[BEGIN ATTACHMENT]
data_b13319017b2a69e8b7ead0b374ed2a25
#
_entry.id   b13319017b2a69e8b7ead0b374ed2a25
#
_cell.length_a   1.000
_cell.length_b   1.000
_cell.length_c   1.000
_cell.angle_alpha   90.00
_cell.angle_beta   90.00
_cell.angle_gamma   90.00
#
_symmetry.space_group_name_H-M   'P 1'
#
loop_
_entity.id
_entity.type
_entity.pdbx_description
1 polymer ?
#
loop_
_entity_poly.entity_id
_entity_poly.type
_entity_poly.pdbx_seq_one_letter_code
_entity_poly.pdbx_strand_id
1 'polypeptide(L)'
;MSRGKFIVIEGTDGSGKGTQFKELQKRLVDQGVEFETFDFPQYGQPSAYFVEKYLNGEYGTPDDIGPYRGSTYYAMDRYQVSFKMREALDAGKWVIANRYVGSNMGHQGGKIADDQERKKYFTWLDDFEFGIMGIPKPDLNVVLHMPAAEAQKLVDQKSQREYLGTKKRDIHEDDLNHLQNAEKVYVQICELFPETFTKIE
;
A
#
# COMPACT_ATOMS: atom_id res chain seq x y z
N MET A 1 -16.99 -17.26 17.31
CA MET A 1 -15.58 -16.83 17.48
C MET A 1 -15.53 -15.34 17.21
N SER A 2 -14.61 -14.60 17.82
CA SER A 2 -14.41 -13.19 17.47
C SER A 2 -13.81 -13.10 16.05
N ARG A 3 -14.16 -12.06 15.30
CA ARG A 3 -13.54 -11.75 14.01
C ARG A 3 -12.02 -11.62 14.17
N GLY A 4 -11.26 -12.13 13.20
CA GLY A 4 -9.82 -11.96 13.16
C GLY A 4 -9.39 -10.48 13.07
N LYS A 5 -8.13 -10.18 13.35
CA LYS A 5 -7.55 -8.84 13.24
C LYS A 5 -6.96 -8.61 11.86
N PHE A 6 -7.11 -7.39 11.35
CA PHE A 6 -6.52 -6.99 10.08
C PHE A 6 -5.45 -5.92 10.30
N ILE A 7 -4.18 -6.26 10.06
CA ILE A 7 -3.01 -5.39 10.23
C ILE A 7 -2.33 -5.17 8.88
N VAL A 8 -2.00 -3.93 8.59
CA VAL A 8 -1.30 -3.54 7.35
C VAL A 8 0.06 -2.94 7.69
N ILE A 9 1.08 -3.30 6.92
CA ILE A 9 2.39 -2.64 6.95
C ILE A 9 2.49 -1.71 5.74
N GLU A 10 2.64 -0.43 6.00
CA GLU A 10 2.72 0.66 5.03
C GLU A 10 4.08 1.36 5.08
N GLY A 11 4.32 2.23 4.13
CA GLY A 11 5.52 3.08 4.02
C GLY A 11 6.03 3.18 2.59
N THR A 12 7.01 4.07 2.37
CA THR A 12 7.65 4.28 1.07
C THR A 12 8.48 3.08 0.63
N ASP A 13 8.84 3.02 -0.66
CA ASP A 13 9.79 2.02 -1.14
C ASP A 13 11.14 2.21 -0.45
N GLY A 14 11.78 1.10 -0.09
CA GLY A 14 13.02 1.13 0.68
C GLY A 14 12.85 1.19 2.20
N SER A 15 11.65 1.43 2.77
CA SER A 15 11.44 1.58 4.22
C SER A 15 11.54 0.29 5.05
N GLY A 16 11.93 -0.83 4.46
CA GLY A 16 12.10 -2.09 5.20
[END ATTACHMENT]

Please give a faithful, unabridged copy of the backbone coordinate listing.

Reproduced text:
data_b13319017b2a69e8b7ead0b374ed2a25
#
_entry.id   b13319017b2a69e8b7ead0b374ed2a25
#
_cell.length_a   1.000
_cell.length_b   1.000
_cell.length_c   1.000
_cell.angle_alpha   90.00
_cell.angle_beta   90.00
_cell.angle_gamma   90.00
#
_symmetry.space_group_name_H-M   'P 1'
#
loop_
_entity.id
_entity.type
_entity.pdbx_description
1 polymer ?
#
loop_
_entity_poly.entity_id
_entity_poly.type
_entity_poly.pdbx_seq_one_letter_code
_entity_poly.pdbx_strand_id
1 'polypeptide(L)'
;MSRGKFIVIEGTDGSGKGTQFKELQKRLVDQGVEFETFDFPQYGQPSAYFVEKYLNGEYGTPDDIGPYRGSTYYAMDRYQVSFKMREALDAGKWVIANRYVGSNMGHQGGKIADDQERKKYFTWLDDFEFGIMGIPKPDLNVVLHMPAAEAQKLVDQKSQREYLGTKKRDIHEDDLNHLQNAEKVYVQICELFPETFTKIE
;
A
#
# COMPACT_ATOMS: atom_id res chain seq x y z
N MET A 1 -16.99 -17.26 17.31
CA MET A 1 -15.58 -16.83 17.48
C MET A 1 -15.53 -15.34 17.21
N SER A 2 -14.61 -14.60 17.82
CA SER A 2 -14.41 -13.19 17.47
C SER A 2 -13.81 -13.10 16.05
N ARG A 3 -14.16 -12.06 15.30
CA ARG A 3 -13.54 -11.75 14.01
C ARG A 3 -12.02 -11.62 14.17
N GLY A 4 -11.26 -12.13 13.20
CA GLY A 4 -9.82 -11.96 13.16
C GLY A 4 -9.39 -10.48 13.07
N LYS A 5 -8.13 -10.18 13.35
CA LYS A 5 -7.55 -8.84 13.24
C LYS A 5 -6.96 -8.61 11.86
N PHE A 6 -7.11 -7.39 11.35
CA PHE A 6 -6.52 -6.99 10.08
C PHE A 6 -5.45 -5.92 10.30
N ILE A 7 -4.18 -6.26 10.06
CA ILE A 7 -3.01 -5.39 10.23
C ILE A 7 -2.33 -5.17 8.88
N VAL A 8 -2.00 -3.93 8.59
CA VAL A 8 -1.30 -3.54 7.35
C VAL A 8 0.06 -2.94 7.69
N ILE A 9 1.08 -3.30 6.92
CA ILE A 9 2.39 -2.64 6.95
C ILE A 9 2.49 -1.71 5.74
N GLU A 10 2.64 -0.43 6.00
CA GLU A 10 2.72 0.66 5.03
C GLU A 10 4.08 1.36 5.08
N GLY A 11 4.32 2.23 4.13
CA GLY A 11 5.52 3.08 4.02
C GLY A 11 6.03 3.18 2.59
N THR A 12 7.01 4.07 2.37
CA THR A 12 7.65 4.28 1.07
C THR A 12 8.48 3.08 0.63
N ASP A 13 8.84 3.02 -0.66
CA ASP A 13 9.79 2.02 -1.14
C ASP A 13 11.14 2.21 -0.45
N GLY A 14 11.78 1.10 -0.09
CA GLY A 14 13.02 1.13 0.68
C GLY A 14 12.85 1.19 2.20
N SER A 15 11.65 1.43 2.77
CA SER A 15 11.44 1.58 4.22
C SER A 15 11.54 0.29 5.05
N GLY A 16 11.93 -0.83 4.46
CA GLY A 16 12.10 -2.09 5.20